Crimea wasn’t the only territory Russia claimed as its own this month.
Just three days before Russian President Vladimir Putin announced his plan to annex Ukraine’s peninsula, a U.N. commission gave him sovereignty over the Sea of Okhotsk, located off Russia’s southeastern coast near Japan. Those waters, it was decided, are part of Russia’s continental shelf.
Russia’s Environment Minister Sergey Donskoy called the 20,000 square miles of once-international waters a “real Ali Baba’s cave” because of its natural-resource reserves. “It took Russia many years to achieve this success,” he said, logic that rings true for the acquisition of Crimea.
But Russia’s appetite for territory does not end at its southern shores. The country is hungry for more control over the top of the globe, and has been for a long time.
Five countries stretch into the region called the Arctic: Russia, Canada, and the United States, by way of Alaska; and Norway and Denmark, through Greenland. No country has yet laid full claim to the entire region, which includes the North Pole and is home to 15 percent of the world’s oil, a third of its undiscovered natural gas, and, depending on your age, Santa Claus. But several nations have tried to extend their sovereignty there, which requires proving that their continental shelves extend more than 230 miles into the Arctic Ocean. (For a visual of who currently owns what, check out this map from The New York Times.)
The Arctic is not a lawless free-for-all, however. The five nations, along with Finland, Iceland, Norway, and Sweden, are members of the Arctic Council, an intergovernmental forum created in 1996 to facilitate cooperation among Arctic states, as well as communities indigenous to the area. The council is far from a military or economic alliance. Focused on subjects like environmental protection, pollution, trade routes, and fisheries, the group prides itself on keeping political and military issues out of the discussion.
This week, the council is meeting in Yellowknife, the capital city of Canada’s Northwest Territories. Russia, already cut out of other international summits, is in attendance. Arctic Council Chairwoman Leona Aglukkaq, who represents Canada, said Tuesday that barring Russia from this week’s summit “serves no constructive purpose.” But the Canadian government is keeping a close eye on what the Russians say there, she said.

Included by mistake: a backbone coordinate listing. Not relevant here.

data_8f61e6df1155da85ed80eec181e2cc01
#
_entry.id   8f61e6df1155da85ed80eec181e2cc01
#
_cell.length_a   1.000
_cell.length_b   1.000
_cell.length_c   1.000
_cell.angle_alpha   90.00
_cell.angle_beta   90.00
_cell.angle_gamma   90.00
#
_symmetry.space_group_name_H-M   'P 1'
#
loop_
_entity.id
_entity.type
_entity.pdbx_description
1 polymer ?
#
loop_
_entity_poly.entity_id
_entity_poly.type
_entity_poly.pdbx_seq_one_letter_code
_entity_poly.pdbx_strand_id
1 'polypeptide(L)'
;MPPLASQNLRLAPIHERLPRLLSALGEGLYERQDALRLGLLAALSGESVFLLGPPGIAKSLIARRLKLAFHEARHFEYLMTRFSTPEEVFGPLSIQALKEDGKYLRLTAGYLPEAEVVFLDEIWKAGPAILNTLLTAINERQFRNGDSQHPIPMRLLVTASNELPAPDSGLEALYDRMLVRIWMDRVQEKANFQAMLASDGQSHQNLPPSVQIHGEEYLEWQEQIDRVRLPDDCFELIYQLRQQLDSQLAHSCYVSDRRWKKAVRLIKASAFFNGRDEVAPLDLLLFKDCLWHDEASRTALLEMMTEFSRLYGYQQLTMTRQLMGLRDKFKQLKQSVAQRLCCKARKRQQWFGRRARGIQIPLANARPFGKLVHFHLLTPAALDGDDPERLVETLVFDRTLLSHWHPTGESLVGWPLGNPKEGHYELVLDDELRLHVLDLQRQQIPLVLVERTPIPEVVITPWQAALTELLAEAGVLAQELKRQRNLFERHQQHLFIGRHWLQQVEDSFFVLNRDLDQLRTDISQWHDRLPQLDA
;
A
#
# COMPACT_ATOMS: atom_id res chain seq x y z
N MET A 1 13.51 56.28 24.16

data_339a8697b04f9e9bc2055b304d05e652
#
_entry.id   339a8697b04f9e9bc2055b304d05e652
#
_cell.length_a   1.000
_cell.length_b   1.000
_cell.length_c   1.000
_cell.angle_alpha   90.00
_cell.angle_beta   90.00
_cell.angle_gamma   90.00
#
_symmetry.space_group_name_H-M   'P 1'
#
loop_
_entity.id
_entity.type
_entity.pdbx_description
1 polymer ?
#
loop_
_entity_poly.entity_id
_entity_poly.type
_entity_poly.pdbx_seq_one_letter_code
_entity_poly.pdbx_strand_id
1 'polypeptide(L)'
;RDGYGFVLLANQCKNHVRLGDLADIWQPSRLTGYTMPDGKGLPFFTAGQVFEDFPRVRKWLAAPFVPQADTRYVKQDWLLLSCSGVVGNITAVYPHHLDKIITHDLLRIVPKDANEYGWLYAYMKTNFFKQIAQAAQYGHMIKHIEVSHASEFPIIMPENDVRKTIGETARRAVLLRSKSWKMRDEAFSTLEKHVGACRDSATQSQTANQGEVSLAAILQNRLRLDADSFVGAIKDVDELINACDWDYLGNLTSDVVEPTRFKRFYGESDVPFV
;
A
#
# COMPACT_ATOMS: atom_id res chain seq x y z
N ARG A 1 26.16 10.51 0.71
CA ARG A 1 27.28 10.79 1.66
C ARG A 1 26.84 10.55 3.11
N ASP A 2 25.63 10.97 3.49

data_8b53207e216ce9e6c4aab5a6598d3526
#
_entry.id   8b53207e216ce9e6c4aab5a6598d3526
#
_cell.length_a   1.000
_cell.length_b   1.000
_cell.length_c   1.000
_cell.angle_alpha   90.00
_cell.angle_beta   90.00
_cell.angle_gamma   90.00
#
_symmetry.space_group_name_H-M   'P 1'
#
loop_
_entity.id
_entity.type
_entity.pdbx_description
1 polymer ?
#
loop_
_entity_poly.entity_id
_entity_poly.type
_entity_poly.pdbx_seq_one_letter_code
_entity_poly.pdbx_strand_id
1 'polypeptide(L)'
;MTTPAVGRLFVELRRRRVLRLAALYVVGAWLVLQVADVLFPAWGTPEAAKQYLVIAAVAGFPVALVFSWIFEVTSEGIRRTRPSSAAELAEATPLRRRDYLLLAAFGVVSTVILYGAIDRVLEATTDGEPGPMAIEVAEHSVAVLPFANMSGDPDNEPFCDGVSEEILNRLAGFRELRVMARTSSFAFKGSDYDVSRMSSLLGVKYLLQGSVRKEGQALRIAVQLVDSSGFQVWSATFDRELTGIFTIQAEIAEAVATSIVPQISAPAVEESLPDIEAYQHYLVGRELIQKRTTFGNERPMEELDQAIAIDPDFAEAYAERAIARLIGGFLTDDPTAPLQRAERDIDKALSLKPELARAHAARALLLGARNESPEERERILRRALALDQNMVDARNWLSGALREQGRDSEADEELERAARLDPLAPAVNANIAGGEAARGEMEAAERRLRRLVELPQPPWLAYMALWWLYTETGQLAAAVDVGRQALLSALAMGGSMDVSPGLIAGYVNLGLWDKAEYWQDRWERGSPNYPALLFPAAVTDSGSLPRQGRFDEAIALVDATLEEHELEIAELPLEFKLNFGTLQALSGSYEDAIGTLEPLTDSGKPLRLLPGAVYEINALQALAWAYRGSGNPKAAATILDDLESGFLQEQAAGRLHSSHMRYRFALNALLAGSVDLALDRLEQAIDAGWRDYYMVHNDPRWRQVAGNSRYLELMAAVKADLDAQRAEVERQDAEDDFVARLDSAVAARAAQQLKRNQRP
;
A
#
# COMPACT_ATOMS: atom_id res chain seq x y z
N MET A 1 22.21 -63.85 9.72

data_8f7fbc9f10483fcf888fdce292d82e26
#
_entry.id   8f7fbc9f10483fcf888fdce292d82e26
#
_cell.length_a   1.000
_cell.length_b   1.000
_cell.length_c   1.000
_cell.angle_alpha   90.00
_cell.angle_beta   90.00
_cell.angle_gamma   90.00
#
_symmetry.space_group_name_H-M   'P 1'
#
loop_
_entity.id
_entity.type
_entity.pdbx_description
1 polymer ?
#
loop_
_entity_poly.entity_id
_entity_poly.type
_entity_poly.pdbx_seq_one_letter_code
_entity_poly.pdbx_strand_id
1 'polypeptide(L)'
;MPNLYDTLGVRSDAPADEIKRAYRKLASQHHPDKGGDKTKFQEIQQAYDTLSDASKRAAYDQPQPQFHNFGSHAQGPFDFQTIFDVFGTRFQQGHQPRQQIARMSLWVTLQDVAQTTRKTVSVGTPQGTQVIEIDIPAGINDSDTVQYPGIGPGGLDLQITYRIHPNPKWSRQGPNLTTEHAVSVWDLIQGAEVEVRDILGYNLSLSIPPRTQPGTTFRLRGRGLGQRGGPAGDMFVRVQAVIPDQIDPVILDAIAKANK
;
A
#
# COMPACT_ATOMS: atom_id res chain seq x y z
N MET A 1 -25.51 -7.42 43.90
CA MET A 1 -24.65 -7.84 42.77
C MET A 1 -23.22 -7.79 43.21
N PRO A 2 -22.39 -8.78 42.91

It appears the northern part of the globe can’t ignore the southern tensions forever.
Thanks to global warming, the Arctic has become a hot spot for economic development in recent years. The more sea ice melts away, the more water there is for cargo ships to cross and for rigs to drill into to reach vast untapped natural gas and oil reserves. Last year, China, India, Italy, Japan, and South Korea, as well as the European Union, Greenpeace, and the International Association of Oil and Gas Producers, all applied for a seat at the Arctic Council.
The race for the Arctic is quietly underway, and Russia seems to be winning so far. This is especially troubling for the rest of the North Pole. The region is already locked in what’s known as a security dilemma, explains Kristian Atland, a senior research fellow at the Norwegian Defence Research Establishment. World powers have a tendency to assume the worst about their neighbors, and any measure taken by one nation to increase its sovereignty or security could be perceived by another as a threat. It also doesn’t help that all of Russia’s Arctic neighbors are NATO members.
If the other Arctic states have learned something from the Ukraine crisis, it’s that the Russians will protect what they feel is rightfully theirs.
Russian territory accounts for about half of the Arctic region, but there’s a lot more to the country’s lead in the game than size. In 2001, Moscow sent the first-ever territorial claim for the North Pole to the U.N. Commission on the Limits of the Continental Shelf, which defines nations’ rights in the world’s oceans. The commission told Russia that it needed more scientific evidence that the Arctic shelf is part of the country’s landmass, and a decision has not yet been made.